1. I read the 20% rule in a few places, and felt good about it. Basically, this means that 80% of my networth is still attached to growth investments (I’m at about 90/10 split right now stocks/bonds) so I don’t lose out on that growth. Yes, it’s possible housing can go up in value (it’s been at about 6% YoY for the last 50 years in my area on average) but it could also slow down. A lot of people see Bay Area housing as an investment and maybe it is, but like any other investment it shouldn’t be a huge part of your portfolio.

      Home value can def increase at a rapid rate, and my goal is to keep investing aggressively as well to match that. If home equity is worth $500k, then I need a total networth of $2.5M. That seems reasonable. If home equity is $1M, need networth of $5M. And so on. Those all seem like good goals to have… in 10 years my home equity should be around $1M, give or take, and my goal is to have $5M networth in 10 years, so that’s about right. 🙂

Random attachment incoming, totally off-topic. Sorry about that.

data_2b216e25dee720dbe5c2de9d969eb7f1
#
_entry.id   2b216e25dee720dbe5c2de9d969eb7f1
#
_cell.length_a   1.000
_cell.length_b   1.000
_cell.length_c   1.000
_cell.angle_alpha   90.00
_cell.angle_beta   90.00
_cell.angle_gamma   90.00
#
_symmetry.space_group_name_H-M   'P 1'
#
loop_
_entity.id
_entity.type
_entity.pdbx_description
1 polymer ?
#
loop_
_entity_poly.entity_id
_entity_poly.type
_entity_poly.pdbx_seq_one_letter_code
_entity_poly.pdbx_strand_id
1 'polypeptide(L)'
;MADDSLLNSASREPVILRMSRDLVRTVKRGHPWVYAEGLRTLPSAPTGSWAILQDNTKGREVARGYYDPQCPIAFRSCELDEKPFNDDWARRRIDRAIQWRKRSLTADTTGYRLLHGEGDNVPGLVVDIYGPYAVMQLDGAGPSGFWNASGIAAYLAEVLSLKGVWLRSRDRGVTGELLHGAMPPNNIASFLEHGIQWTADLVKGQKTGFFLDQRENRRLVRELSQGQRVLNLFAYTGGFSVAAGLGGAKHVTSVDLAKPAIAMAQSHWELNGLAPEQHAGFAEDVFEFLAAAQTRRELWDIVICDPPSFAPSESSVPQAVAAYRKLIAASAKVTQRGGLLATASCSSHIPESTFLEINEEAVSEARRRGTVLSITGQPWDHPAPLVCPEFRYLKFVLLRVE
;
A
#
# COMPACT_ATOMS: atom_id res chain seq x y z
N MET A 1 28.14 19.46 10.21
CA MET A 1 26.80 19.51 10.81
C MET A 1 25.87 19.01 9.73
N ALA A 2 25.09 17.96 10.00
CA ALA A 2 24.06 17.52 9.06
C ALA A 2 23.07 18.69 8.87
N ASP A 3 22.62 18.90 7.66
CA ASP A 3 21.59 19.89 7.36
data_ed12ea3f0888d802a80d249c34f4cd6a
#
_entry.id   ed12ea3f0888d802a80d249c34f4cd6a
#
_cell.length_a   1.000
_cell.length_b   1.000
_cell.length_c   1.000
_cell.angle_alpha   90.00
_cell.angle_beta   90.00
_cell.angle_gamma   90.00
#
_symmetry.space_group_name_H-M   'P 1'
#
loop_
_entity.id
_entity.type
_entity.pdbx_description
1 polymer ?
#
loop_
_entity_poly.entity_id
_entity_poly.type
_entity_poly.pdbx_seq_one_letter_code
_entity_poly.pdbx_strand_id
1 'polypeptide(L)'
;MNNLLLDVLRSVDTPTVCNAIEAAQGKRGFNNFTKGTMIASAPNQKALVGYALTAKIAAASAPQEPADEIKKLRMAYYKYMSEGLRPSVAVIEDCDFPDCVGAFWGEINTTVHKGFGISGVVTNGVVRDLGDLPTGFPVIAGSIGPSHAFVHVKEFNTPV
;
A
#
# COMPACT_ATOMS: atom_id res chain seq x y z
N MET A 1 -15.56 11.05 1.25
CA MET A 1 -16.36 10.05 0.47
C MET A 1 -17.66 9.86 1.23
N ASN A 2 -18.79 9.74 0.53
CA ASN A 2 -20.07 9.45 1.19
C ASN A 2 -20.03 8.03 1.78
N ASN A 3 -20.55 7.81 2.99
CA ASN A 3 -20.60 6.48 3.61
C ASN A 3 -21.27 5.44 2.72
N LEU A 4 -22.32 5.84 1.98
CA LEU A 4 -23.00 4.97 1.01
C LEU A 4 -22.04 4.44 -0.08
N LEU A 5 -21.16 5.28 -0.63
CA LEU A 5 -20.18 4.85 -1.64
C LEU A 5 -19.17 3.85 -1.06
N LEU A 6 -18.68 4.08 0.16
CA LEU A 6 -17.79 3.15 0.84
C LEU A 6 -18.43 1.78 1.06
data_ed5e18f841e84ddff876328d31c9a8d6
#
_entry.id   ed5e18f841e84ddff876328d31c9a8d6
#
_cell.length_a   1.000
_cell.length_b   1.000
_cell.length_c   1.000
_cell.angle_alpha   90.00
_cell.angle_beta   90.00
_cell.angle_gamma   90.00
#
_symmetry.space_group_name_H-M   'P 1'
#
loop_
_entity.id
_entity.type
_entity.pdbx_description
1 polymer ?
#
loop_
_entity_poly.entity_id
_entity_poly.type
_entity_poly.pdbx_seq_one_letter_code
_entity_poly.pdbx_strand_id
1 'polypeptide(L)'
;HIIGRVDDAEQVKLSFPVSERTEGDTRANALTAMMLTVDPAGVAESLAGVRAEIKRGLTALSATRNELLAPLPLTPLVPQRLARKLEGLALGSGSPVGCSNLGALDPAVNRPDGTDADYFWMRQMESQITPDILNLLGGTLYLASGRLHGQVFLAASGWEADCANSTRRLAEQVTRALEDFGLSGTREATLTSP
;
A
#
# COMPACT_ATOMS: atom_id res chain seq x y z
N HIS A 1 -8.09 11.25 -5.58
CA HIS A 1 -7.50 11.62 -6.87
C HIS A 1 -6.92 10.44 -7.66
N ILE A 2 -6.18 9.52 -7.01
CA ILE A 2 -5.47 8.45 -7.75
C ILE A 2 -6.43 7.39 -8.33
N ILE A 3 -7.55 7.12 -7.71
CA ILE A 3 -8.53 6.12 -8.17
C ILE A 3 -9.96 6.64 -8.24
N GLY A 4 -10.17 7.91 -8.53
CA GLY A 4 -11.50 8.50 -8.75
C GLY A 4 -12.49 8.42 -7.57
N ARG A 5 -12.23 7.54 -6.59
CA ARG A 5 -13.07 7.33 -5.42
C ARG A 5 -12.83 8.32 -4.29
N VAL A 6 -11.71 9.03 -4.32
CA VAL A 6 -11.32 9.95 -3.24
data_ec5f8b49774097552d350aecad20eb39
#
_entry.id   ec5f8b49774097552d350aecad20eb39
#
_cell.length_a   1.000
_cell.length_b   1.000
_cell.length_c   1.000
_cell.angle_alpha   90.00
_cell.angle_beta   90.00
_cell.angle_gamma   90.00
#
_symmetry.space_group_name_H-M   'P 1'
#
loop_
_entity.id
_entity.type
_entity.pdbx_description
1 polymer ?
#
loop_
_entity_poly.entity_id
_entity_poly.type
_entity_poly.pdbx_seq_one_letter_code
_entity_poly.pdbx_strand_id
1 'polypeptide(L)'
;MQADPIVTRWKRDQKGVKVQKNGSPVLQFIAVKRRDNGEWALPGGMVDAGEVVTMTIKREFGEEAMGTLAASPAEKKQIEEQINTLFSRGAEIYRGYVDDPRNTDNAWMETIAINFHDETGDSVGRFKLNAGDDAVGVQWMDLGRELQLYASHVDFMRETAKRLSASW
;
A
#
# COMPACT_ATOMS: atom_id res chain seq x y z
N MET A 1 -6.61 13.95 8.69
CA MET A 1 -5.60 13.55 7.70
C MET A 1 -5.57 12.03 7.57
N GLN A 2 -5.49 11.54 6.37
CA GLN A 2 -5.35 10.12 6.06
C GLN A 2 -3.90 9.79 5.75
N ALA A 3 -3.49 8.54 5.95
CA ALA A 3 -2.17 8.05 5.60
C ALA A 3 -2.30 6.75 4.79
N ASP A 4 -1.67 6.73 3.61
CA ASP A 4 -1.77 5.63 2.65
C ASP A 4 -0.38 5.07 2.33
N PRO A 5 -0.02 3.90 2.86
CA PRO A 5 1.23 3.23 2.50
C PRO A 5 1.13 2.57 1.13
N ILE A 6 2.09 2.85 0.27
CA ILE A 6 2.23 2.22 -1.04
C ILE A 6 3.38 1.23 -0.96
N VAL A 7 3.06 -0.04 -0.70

2. That’s so bizarre in terms of comparison with rural Arkansas. We have a 3,000 sq ft, four bedroom, four full bathroom house on two full acres of land and the most I could sell it for would be around $190,000. Not only that but I’m surrounded on three sides by 800 acres of wooded wetlands that I don’t own but am free to use. I can’t imagine paying $500,000 for a house much less over a million. That might be one of the key stumbling blocks of understanding between red and blue states, we just can’t wrap our heads around the cost of living in each others location? But it does seem like you’ve got it figured out there and you’ll probably make a million profit on it some day!